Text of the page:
ULTRAMARINE, a blue pigment, consisting essentially of a double silicate of aluminium and sodium with some sulphides or sulphates, and occurring in nature as a proximate component of lapis lazuli.
As early at least as the ith century the art of extracting a blue pigment from lapis lazuli was practised, and from the beginning of the 16th century this pigment began to be imported into Europe from "over the sea," as azurrum ultramarinum.
The composition of the pigment is quite similar to that of lapis lazuli; but the constitution of both is uncertain.
The mineral was probably included with selenite under Pliny's term lapis specularis.
The lapis specularis of Pliny, scattered over the Circus Maximus to produce a shining whiteness, was probably mica.
The Arabian geographers of the 10th century speak of its mines of ruby and lapis lazuli, and give notices of the flourishing commerce and large towns of Waksh and Khotl, regions which appear to have in part corresponded with Badakshan.
In any large collection of fragments it would be easy to find eight or ten varieties of opaque blue, ranging from lapis lazuli to turquoise or to lavender and six or seven of opaque green.
Acting upon that theory, the experts of TokyO and Nagoya have produced many very beautiful specimens of monochrome enamelyellow (canary or straw), rose du Barry, liquid-dawn, red, aubergine purple, green (grass or leaf), dove-grey and lapis lazuli bl,ue.
The rest of the edifice was in the baroque style; the high altar (containing the supposed letter of the Virgin Mary to the people of Messina), richly decorated with marbles, lapis lazuli, &c., was begun in 1628 and completed in 1726.
The removal of the lapis manalis from the mundus, a circular pit at Rome supposed to be the opening to the world below, on three days in the year, whereby an opportunity of revisiting earth was afforded the dead).
In 1828 he was awarded the prize offered by the Societe d'Encouragement pour l'Industrie Nationale for a process of making artificial ultramarine with all the properties of the substance prepared from lapis lazuli; and six years later he resigned his official position in order to devote himself to the commercial production of that material, a factory for which he established at Fleurieux sur Saone.
O - &lrcecpos, but there seems no doubt that this term, like the Hebrew sapir of the Old Testament, was formerly applied to what is now called lapis lazuli; the modern sapphire was probably known as baKCveos (hyacinthus).
Lapis-lazuli and mercury are among the minor mineral products of the country.
The badges of the other four classes are round plaques, the first three with indented edges, the last plain; in the second class the dragons are in silver on a yellow and gold ground, the jewel is a cut coral; the grades differ in the colour, shape, &c., of the borders and indentations; in the third class the dragons are gold, the ground green, the jewel a sapphire; in the fourth the silver dragons are on a blue ground, the jewel a lapis lazuli; in the fifth green dragons on a silver ground, the jewel a pearl.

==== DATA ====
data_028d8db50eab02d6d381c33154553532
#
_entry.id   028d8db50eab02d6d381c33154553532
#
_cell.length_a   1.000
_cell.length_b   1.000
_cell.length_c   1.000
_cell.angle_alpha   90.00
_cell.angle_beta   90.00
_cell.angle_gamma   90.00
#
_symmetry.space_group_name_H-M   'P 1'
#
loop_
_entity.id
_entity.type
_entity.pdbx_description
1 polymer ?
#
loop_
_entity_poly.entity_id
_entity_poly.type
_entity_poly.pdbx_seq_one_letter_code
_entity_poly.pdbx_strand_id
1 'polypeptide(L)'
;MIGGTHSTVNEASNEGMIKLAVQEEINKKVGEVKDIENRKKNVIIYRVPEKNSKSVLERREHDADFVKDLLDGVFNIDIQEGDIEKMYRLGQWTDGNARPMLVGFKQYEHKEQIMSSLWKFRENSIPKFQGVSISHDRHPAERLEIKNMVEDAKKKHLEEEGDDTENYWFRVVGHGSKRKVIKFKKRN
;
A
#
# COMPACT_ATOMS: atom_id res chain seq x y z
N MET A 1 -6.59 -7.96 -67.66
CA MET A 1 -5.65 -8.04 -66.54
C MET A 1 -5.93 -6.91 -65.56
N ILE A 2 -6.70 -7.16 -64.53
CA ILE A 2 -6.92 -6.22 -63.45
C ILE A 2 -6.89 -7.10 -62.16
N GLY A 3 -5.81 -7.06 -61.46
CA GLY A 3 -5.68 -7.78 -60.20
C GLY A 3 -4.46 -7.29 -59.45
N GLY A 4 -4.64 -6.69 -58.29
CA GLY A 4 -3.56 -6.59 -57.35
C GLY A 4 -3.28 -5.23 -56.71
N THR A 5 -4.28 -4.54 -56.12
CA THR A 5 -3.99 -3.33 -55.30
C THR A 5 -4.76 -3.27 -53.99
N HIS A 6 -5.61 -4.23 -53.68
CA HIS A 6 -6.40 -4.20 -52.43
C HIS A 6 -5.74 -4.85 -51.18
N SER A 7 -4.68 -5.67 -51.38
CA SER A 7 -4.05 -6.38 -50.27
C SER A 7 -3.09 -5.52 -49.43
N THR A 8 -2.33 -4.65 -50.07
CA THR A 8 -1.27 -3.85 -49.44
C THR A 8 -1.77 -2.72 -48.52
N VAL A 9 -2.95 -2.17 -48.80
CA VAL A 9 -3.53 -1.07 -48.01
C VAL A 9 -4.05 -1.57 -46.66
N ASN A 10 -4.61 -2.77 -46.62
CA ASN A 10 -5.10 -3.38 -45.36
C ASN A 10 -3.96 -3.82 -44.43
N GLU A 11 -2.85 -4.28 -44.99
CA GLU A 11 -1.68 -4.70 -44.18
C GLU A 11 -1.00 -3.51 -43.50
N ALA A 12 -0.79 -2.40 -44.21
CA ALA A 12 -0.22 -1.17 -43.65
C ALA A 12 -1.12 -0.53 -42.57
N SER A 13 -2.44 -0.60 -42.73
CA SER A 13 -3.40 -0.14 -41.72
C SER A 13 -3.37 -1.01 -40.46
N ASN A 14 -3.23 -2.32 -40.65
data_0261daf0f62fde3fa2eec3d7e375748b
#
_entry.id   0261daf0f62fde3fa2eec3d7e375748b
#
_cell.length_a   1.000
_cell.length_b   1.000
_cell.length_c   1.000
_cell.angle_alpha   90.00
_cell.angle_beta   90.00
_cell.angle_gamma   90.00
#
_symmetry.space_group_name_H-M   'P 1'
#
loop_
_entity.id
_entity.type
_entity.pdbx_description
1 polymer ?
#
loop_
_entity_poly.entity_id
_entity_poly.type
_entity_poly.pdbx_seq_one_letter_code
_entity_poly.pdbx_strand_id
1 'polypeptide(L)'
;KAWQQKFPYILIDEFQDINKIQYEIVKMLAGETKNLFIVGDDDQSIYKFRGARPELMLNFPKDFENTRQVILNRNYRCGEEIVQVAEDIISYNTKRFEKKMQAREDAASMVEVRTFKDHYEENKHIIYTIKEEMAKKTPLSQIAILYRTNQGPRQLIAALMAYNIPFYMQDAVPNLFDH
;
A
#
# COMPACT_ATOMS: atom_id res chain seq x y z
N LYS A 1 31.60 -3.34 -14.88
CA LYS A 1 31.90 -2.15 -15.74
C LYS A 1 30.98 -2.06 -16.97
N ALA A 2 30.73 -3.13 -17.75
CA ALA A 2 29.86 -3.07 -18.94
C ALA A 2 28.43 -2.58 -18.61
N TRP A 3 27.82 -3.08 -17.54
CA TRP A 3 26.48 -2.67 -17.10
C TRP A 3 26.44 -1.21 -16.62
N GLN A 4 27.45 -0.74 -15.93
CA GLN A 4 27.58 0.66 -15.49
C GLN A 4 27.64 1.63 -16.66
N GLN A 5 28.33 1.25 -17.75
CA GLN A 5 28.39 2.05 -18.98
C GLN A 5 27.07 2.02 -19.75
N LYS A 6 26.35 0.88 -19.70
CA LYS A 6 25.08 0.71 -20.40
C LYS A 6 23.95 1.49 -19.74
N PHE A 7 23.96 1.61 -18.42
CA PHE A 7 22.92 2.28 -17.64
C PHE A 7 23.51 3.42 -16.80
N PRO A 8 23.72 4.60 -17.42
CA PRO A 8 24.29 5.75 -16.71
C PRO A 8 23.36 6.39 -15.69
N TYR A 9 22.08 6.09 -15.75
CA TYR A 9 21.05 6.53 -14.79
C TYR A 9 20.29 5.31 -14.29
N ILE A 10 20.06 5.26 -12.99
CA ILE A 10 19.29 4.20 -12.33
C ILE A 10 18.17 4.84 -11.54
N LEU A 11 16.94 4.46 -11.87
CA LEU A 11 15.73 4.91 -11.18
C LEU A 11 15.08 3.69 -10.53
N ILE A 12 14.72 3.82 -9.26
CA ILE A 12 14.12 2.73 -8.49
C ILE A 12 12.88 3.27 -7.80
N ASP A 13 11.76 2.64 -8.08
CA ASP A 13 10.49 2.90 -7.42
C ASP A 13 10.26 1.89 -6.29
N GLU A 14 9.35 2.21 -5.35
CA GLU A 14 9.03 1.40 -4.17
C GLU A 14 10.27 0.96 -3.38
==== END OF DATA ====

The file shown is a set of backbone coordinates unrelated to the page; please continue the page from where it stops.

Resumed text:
Aluminium silicates are widely diffused in the mineral kingdom, being present in the commonest rock-forming minerals (felspars, &c.), and in the gem-stones, topaz, beryl, garnet, &c. It also constitutes with sodium silicate the mineral lapis-lazuli and the pigment ultramarine.
In the third, after the Campagna, by a great general uplift, had become a land surface, volcanic energy found an outlet in comparatively few large craters, which emitted streams of hard lava as well as fragmentary materials, the latter forming sperone (lapis Gabinus) and peperino (lapis Albanus), while upon one of the former, which runs from the Alban Hills to within 2 m.
Gold and lapis lazuli are found in other parts of the island.
The lapis Albanus is a green grey volcanic stone with black and white grains in it (hence the modern name, peperino), much used for building material.
The inner face .of the arches, with the spandrils and the pilasters which support them, are covered with flowers and foliage of delicate design and dainty execution, crusted in green serpentine, blue lapis lazuli and red and purple porphyry.
In 1717 Louis Lemery exhibited to the Paris Academy of Sciences a stone from Ceylon which attracted light bodies; and Linnaeus in mentioning his experiments gives the stone the name of lapis electricus.
The imperial parks and gardens cover 1680 acres; the chief of them is the "old" garden, containing the "old palace," built (1724) by Rastrelli and gorgeously decorated with mother-of-pearl, marbles, amber, lapis lazuli, silver and gold; the gallery of Cameron adorned with fine statues and entrance gates; numerous pavilions and kiosks; and a bronze statue (1900) of the poet Pushkin.